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ourselves in the fellowship of others that suffer with us; but to procure the miseries of others in those extremities, wherein we hold an hope to have no society ourselves, is methinks a strain above Lucifer, and a project beyond the primary seduction of hell.

4. I hope it is not true, and some indeed have probably denied, what is recorded of the monk that poisoned Henry the emperor, in a draught of the holy Eucharist. 'Twas a scandalous wound unto the Christian religion, and I hope all Pagans will forgive it, when they shall read that a Christian was poisoned in a cup of Christ, and received his bane in a draught of his salvation. Had he believed transubstantiation, he would have doubted the effect; and surely the sin itself received an aggravation in that opinion. It much commendeth the innocency of our forefathers, and the simplicity of those times, whose laws could never dream so high a crime as parricide: whereas this at the least may seem to out-reach that fact, and to exceed the regular distinctions of murder. I will not say what sin it was to act it; yet may it seem a kind of martyrdom to suffer by it. For, although unknowingly, he died for Christ his sake, and lost his life in the ordained testimony of his death. Certainly had they known it, some noble zeals would scarcely have refused it; rather adventuring their own death, than refusing the memorial of his.7

Many other accounts like these we meet sometimes in history, scandalous unto Christianity, and even unto humanity; whose verities not only, but whose relations, honest minds do deprecate. For of sins heteroclital, and such as want either name or precedent, there is oft-times a sin even in their histories. We desire no records of such enor

6 'Twas a scandalous wound, &c.] It is said that Ganganelli, Pope Clement XIV. was thus despatched by the Jesuits. In the Universal Magazine for 1776, vol. v. p. 215, occurs an account of that poisoning of the sacramental wine at Zurich, by a grave-digger, by which a number of communicants lost their lives.

7 Than refusing, &c.] Itt had been a very foolishe zeale, and little less than selfe murder to have taken that sacramentall, wherin they had knowne poyson to have been put. The rejection of that particular cup had not been any refusal of remembring his death. This therefore needs an index expurgatorius, and a deleatur, and soe wee have according canceld itt.-Wr.

mities; sins should be accounted new, that so they may be esteemed monstrous. They amit of monstrosity as they fall from their rarity; for men count it venial to err with their forefathers, and foolishly conceive they divide a sin in its society. The pens of men may sufficiently expatiate without these singularities of villany; for, as they increase the hatred of vice in some, so do they enlarge the theory of wickedness in all. And this is one thing that may make latter ages worse than were the former; for, the vicious examples of ages past poison the curiosity of these present, affording a hints of sin unto seducible spirits, and soliciting those unto the imitation of them, whose heads were never so perversely principled as to invent them. In this kind we commend the wisdom and goodness of Galen, who would not leave unto the world too subtle a theory of poisons; unarming thereby the malice of venomous spirits, W ignorance must be content with sublimate and arsenic. For, surely there are subtler venerations, such as will invisibly destroy, and like the basilisks of heaven. In things of this nature silence commendeth history: 'tis the veniable part of things lost; wherein there must never rise a Pancirollus,* nor remain any register, but that of hell.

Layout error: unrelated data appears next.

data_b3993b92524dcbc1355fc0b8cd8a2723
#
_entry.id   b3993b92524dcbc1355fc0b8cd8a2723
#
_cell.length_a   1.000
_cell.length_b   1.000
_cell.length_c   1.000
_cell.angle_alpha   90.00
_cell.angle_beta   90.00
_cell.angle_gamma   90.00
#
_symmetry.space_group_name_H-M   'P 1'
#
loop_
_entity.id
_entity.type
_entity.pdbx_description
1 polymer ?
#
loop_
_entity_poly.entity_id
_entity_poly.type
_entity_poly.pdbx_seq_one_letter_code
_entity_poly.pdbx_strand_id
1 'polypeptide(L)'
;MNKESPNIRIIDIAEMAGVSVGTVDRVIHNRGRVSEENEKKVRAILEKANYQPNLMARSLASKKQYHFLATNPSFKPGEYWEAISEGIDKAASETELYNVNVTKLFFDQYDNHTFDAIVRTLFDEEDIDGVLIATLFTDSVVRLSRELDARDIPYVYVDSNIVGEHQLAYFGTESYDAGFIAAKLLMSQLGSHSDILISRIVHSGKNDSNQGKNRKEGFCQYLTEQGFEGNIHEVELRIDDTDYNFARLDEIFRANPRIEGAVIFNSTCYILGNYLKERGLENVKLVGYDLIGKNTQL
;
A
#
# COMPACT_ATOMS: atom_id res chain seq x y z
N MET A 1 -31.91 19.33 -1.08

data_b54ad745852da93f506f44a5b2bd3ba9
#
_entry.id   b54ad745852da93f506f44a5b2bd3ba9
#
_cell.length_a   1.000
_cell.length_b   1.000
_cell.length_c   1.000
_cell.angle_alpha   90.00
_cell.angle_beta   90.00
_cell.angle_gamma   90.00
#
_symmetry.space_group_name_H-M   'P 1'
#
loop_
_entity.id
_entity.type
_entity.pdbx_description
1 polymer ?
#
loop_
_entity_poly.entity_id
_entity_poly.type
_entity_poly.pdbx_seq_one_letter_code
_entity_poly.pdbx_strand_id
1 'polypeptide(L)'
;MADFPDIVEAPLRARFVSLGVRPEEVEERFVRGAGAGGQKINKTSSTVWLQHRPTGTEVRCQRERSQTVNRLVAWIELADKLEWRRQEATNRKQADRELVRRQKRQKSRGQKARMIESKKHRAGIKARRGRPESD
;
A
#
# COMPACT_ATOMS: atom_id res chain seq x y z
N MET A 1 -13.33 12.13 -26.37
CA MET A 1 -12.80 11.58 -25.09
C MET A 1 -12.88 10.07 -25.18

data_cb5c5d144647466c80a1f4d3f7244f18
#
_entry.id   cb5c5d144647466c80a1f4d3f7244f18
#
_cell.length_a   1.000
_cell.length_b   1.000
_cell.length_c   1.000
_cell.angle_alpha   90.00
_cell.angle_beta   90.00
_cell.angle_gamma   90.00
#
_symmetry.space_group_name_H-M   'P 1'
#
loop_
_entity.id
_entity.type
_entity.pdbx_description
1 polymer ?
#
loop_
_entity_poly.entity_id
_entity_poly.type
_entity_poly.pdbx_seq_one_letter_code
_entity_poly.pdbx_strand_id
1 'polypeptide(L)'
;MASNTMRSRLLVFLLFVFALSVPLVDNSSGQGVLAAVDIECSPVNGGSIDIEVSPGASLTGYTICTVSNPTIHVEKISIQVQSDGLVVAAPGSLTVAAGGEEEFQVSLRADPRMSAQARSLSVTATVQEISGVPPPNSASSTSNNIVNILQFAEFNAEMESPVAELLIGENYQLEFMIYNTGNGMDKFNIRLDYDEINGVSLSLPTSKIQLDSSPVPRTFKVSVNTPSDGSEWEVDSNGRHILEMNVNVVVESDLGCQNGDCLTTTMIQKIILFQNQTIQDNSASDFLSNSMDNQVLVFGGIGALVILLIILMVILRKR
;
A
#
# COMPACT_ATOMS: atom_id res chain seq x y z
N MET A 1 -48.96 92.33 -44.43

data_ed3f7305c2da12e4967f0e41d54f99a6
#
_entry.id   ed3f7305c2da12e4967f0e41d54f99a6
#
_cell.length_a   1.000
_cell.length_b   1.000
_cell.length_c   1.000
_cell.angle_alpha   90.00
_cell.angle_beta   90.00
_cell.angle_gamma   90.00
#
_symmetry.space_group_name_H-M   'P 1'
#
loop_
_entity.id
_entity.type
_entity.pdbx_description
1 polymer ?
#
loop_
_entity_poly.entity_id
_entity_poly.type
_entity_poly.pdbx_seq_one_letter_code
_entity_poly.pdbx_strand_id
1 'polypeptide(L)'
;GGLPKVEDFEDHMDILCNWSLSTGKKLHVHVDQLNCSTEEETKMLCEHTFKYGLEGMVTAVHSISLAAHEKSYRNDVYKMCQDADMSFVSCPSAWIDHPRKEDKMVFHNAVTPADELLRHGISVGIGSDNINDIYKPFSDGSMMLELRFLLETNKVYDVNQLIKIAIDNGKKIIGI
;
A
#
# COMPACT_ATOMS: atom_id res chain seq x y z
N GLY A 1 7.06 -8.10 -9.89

And yet, if, as some Stoicks opinion, and Seneca himself disputeth, these unruly affections that make us sin such prodigies, and even sins themselves be animals, there is a history of Africa and story of snakes in these. And if the transanimation of Pythagoras, or method thereof were true, that the souls of men transmigrated into species answering their former natures; some men must surely live over many serpents, and cannot escape that very brood, whose sire Satan entered. And though the objection of Plato should take place, that bodies subjected unto corruption must fail at last before the period of all things, and growing fewer in number must leave some souls apart unto

* Who writ De antiquis deperditis, or of inventions lost.

8 Affording, &c.] Itt is noe doubte but that some casuists have much to answere for that sinn of curiosity, who by proposing some quæstions to the confitents teach them to knowe some sinns wherof they would never have thought.- Wr.

themselves, the spirits of many long before that time will find but naked habitations; and, meeting no assimilables wherein to re-act their natures, must certainly anticipate such natural desolations.

Primus sapientiæ gradus est, falsa intelligere.—Lactant.





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